Keeping a light touch on the handlebar is good advice.
It's advice that works whether you're Spurgeon charging downhill on a rutted trail on an oversized ADV bike and about to meet an oak tree and pay another semester's college tuition for the daughter of your orthopedic surgeon, or whether you are (like me) managing editor and general cat herder of this motorcycle blog. So when it comes time for our annual Year in Review piece on the motorcycles of the year, I intentionally try to let the writers go where they want.
Other sites slice the motorcycle market into defined categories and proclaim one or another bike "the best." Our take is far more informal and subjective. To prove just how eccentric we are, we'll start off with Spurgeon, who test rode the impressive new BMW S 1000 RR in 2019 but opens this article by talking about a bike with less than half the displacement and less than a fourth the horsepower. Here's a few examples of what we found interesting, personally desirable, significant or surprising in 2019.
I’ll kick off my favorite picks of 2019 much like I did in 2018, with a look at Kawasaki’s small-displacement releases. I have been extremely impressed with Team Green's ability to continue to introduce friendly, affordable motorcycles that are fun for riders of all abilities.
The Kawasaki Z400 I tested is built on the same chassis as the Ninja 400 (which was one of my top picks last year) but it comes sans fairings, providing a sporty, naked look with a slightly more upright seating position. The big win for consumers is that at $4,800 it’s $500 cheaper than a similarly ABS-equipped Ninja 400.
I also got to ride their revamped trail bikes, the KLX230R and KLX300R, and I was genuinely impressed with how much fun I had off-road with two bikes that cost just $4,399 and $5,499, respectively.)
My other call-out for 2019 is the Triumph Speed Twin. I recently had my first opportunity to ride one of these for a video shoot we did down in Texas. Every morning, I would wake up early in an attempt to steal the keys for this bike. Triumph claims 82 foot-pounds of torque and 96 horsepower from its big 1,200 cc engine, which is perfect for spirited street riding. Couple that with a pair of big Brembo brakes up front, 17-inch wheels and an aggressive yet comfortable riding position and this thing makes for one hell of a fun daily rider. I would love to see an “R” version with an upgraded suspension, but that wouldn’t stop me from putting one of these in my garage. If only I had the room!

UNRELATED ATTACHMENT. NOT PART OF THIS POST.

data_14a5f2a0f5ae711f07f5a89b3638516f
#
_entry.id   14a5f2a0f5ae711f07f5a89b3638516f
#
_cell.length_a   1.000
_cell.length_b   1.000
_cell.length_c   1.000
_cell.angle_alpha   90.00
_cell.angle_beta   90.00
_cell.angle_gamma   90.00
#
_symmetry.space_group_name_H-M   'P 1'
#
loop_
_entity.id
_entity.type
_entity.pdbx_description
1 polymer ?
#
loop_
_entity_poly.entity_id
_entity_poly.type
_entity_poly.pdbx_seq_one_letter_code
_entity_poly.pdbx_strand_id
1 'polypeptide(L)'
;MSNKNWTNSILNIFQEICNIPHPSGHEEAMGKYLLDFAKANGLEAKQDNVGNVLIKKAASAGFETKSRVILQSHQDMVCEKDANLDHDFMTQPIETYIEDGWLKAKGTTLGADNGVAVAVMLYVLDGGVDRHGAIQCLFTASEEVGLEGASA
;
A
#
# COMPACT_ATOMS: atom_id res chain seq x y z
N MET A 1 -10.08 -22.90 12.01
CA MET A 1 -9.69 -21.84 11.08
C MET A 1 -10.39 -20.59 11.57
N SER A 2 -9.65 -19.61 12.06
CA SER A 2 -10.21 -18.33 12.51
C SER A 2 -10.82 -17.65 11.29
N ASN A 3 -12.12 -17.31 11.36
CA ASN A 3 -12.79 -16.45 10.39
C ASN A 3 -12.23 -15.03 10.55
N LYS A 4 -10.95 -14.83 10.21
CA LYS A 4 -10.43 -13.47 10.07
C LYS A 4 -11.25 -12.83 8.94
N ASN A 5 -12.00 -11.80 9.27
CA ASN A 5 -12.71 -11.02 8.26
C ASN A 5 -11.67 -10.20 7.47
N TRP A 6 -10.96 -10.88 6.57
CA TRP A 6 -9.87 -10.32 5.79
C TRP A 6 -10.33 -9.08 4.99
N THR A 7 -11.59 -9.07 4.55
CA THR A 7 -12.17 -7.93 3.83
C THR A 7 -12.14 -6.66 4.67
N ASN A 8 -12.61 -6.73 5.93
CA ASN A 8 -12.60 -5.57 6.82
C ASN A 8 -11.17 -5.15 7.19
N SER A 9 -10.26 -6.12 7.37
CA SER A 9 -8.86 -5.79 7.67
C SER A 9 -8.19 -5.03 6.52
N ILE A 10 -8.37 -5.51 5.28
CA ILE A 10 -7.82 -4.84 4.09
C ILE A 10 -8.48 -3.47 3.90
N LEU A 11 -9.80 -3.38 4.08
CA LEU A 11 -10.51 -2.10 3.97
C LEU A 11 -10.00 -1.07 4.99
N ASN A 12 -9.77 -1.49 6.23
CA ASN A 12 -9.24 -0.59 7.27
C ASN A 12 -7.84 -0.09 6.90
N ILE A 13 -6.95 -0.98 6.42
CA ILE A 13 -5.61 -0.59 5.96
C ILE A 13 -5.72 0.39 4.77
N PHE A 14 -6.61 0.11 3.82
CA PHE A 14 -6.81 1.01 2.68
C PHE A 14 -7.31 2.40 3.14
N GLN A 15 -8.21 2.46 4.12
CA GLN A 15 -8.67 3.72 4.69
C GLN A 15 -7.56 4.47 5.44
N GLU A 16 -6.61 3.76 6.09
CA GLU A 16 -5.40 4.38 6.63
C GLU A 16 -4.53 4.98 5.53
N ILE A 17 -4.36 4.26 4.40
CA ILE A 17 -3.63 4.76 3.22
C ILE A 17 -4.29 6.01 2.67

2019 brought us some cutting-edge and exotic machinery. The Honda CB650R is neither, and that’s what I like so much about it. The 650 four was the last of Honda’s standards to get a neo-retro overhaul, and in my opinion, it’s the best all-rounder of the CB line. The CB650R is balanced, competent, and a joy to wring out. Even better, it costs $8,899 (non-ABS), which I think is justified for all it offers over the budget twins. If I had to buy a 2019 motorcycle, with my own money, this would be the one.
Next: Kawasaki ZX-6R. Why is the latest ZX-6R significant? Even though the ZX is updated for 2019, Kawi reduced its price to just $9,999 (non-ABS). I see this motorcycle as one of the most compelling deals in a showroom today. Kawasaki is delivering the most performance they can for the least money possible. Sure, that means the engine and chassis are the same as they were six years ago. Back in the heyday of the 600s, that would have been unacceptable. Things are different today. (The “cheater” ZX is a 636 cc. I’m lumping it in with the 600s. Sorry, purists.) The Yamaha YZF-R6 is still the bike to beat in actual racing, but for the average rider seeking a daily, a weekend corner carver and a competent track mount, the bargain blaster ZX gives riders a reason to ride a 600 in this era of hairy-chested hypernakeds and open-class insanity.
Lemmy have one of those
Lance likes to look at this article every year in terms of "What was most important?" That's boring to me so I took a "What did you think was coolest?" approach. So here's the stuff that made my eyebrows go up.